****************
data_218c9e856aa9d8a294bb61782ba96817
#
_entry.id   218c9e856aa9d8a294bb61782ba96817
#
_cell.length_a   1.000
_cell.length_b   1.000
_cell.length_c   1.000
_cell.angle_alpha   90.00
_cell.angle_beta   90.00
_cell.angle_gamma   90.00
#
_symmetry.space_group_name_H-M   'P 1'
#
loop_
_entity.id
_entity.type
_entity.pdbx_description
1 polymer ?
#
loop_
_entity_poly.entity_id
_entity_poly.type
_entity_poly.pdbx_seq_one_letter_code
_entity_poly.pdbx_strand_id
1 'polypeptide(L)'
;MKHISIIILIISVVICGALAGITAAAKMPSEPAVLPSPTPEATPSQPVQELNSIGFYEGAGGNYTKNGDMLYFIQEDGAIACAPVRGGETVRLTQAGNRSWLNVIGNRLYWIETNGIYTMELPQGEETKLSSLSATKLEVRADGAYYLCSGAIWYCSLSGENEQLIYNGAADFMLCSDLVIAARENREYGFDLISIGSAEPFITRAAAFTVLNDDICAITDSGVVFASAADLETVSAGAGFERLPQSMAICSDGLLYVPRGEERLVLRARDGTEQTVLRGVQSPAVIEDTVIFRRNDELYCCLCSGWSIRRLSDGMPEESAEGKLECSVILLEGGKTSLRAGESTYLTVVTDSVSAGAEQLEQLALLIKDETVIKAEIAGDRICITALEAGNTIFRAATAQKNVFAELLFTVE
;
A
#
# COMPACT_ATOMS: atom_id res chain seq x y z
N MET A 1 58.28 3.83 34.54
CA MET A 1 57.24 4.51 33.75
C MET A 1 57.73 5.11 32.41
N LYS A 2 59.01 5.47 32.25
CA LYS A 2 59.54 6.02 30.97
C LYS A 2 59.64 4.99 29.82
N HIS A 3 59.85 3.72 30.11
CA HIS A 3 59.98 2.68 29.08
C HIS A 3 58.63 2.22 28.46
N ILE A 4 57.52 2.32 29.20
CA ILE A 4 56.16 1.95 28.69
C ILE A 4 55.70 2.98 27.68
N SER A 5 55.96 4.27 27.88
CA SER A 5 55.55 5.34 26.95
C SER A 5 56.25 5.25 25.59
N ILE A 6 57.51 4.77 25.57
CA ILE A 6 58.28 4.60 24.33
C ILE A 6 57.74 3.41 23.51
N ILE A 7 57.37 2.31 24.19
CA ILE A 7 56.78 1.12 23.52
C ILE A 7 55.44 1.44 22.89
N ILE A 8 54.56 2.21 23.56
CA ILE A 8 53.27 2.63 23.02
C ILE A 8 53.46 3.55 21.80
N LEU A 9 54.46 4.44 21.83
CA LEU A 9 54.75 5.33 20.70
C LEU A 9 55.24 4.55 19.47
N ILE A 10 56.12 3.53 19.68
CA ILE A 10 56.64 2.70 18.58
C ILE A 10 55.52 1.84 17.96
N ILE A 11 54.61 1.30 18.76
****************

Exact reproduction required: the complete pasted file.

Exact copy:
data_218c9e856aa9d8a294bb61782ba96817
#
_entry.id   218c9e856aa9d8a294bb61782ba96817
#
_cell.length_a   1.000
_cell.length_b   1.000
_cell.length_c   1.000
_cell.angle_alpha   90.00
_cell.angle_beta   90.00
_cell.angle_gamma   90.00
#
_symmetry.space_group_name_H-M   'P 1'
#
loop_
_entity.id
_entity.type
_entity.pdbx_description
1 polymer ?
#
loop_
_entity_poly.entity_id
_entity_poly.type
_entity_poly.pdbx_seq_one_letter_code
_entity_poly.pdbx_strand_id
1 'polypeptide(L)'
;MKHISIIILIISVVICGALAGITAAAKMPSEPAVLPSPTPEATPSQPVQELNSIGFYEGAGGNYTKNGDMLYFIQEDGAIACAPVRGGETVRLTQAGNRSWLNVIGNRLYWIETNGIYTMELPQGEETKLSSLSATKLEVRADGAYYLCSGAIWYCSLSGENEQLIYNGAADFMLCSDLVIAARENREYGFDLISIGSAEPFITRAAAFTVLNDDICAITDSGVVFASAADLETVSAGAGFERLPQSMAICSDGLLYVPRGEERLVLRARDGTEQTVLRGVQSPAVIEDTVIFRRNDELYCCLCSGWSIRRLSDGMPEESAEGKLECSVILLEGGKTSLRAGESTYLTVVTDSVSAGAEQLEQLALLIKDETVIKAEIAGDRICITALEAGNTIFRAATAQKNVFAELLFTVE
;
A
#
# COMPACT_ATOMS: atom_id res chain seq x y z
N MET A 1 58.28 3.83 34.54
CA MET A 1 57.24 4.51 33.75
C MET A 1 57.73 5.11 32.41
N LYS A 2 59.01 5.47 32.25
CA LYS A 2 59.54 6.02 30.97
C LYS A 2 59.64 4.99 29.82
N HIS A 3 59.85 3.72 30.11
CA HIS A 3 59.98 2.68 29.08
C HIS A 3 58.63 2.22 28.46
N ILE A 4 57.52 2.32 29.20
CA ILE A 4 56.16 1.95 28.69
C ILE A 4 55.70 2.98 27.68
N SER A 5 55.96 4.27 27.88
CA SER A 5 55.55 5.34 26.95
C SER A 5 56.25 5.25 25.59
N ILE A 6 57.51 4.77 25.57
CA ILE A 6 58.28 4.60 24.33
C ILE A 6 57.74 3.41 23.51
N ILE A 7 57.37 2.31 24.19
CA ILE A 7 56.78 1.12 23.52
C ILE A 7 55.44 1.44 22.89
N ILE A 8 54.56 2.21 23.56
CA ILE A 8 53.27 2.63 23.02
C ILE A 8 53.46 3.55 21.80
N LEU A 9 54.46 4.44 21.83
CA LEU A 9 54.75 5.33 20.70
C LEU A 9 55.24 4.55 19.47
N ILE A 10 56.12 3.53 19.68
CA ILE A 10 56.64 2.70 18.58
C ILE A 10 55.52 1.84 17.96
N ILE A 11 54.61 1.30 18.76